[CHART] The Next Recession Is Coming, but You Can Get Rich When Everyone Else Panics

  • This indicator has appeared before each of the last seven recessions.
  • You can protect yourself - and profit - from what's about to happen.

One of our most reliable predictors of recessions is trending in a dangerous direction. It's happening right now, even as you read this.

This indicator has signaled before each of the last seven recessions, going all the way back to 1969.

That includes the Great Recession of 2007, the recessions following the dot-com bubble crash in 2001, and the 1973 "stagflation" crisis.

Now, it's just about to signal again.

In fact, some experts - like Joe LaVorgna, the chief economist for Natixis - predict it will hit by October.

But you don't have to be blindsided by what's about to happen. We know what this signal means, and we know how to prepare for it...

How the Fed Can Cause the Next Recession

An inverted yield curve is a surefire predictor of a coming recession.

When the yield curve inverts, it means the yields on long-term bonds fall below the yields of short-term bonds, the opposite of what's normal.

Investors are rewarded with a higher yield on long-term bonds than short-term bonds because they have to wait years for them to reach maturity. That's exactly what we'd expect when the economy is healthy.

But when investors start to worry about the economy, they buy long-term bonds to protect themselves from the threat of market turbulence.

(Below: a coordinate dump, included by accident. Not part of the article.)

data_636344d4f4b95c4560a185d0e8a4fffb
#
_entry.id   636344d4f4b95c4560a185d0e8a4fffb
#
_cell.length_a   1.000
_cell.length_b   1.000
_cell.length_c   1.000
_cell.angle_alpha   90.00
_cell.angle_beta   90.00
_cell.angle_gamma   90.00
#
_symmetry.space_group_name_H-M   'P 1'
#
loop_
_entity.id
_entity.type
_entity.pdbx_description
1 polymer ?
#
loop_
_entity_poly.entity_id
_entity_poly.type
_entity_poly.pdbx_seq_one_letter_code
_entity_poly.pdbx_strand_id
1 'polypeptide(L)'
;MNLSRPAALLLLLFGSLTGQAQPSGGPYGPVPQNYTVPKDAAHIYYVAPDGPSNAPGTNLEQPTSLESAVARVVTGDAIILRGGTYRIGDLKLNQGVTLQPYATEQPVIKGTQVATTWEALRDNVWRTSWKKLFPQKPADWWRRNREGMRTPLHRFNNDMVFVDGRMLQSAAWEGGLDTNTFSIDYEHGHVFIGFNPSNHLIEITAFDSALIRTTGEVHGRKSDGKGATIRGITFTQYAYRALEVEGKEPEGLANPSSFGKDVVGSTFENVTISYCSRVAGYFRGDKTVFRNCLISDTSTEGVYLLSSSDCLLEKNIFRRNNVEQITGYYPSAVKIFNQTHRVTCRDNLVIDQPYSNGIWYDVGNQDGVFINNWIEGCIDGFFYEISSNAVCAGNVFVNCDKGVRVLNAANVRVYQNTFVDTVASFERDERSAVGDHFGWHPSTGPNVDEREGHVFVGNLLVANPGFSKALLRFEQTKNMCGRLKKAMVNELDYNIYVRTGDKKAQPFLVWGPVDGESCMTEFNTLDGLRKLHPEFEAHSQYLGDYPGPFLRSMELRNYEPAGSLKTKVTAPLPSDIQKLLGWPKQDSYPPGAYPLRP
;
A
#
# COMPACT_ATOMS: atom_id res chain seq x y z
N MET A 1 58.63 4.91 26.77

If the economy collapses, so will the stock market, and it makes sense for investors to seek safer assets like bonds. This drives up long-term bond prices, and it pushes yields down.

Right now, we're seeing the yield curve flatten, which means yields on long-term bonds are dropping as short-term yields rise. That means an inversion could happen soon.

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Take a look at how the yield curve has flattened over the last year and a half in the chart below. You can see how short-term yields have risen, while long-term yields have remained steady, thus the red line (today's line) is much flatter than the green line (from 18 months ago).

yield curve graph

As you can see, the yield curve is rapidly flattening, and the Fed can accelerate it by hiking interest rates. That might be enough to invert the yield curve by the end of this year.

When the Fed hikes interest rates, the new Treasury bonds will pay a higher interest rate than existing bonds, sending yields up on short-term bonds.

But the Fed's interest rate hikes also make investors more pessimistic, driving them into purchasing long-term bonds for security.

You see, when the Fed slashed interest rates in 2008, dropping them from above 5% to a mere 0.25%, the lowest rates ever, it was meant to help stimulate economic growth. It also helped send stocks soaring more than 240% from March 2009 to today.

With the Fed hiking interest rates in a hurry, investors know that less money will be flowing into the market, a sign of a slowing economy.

And when Wall Street's pessimism has lined up with a hawkish Fed, it has forecast a recession seven times in a row.

That's the bad news.

Fortunately, you don't need to be stuck holding the bag when the next recession hits.

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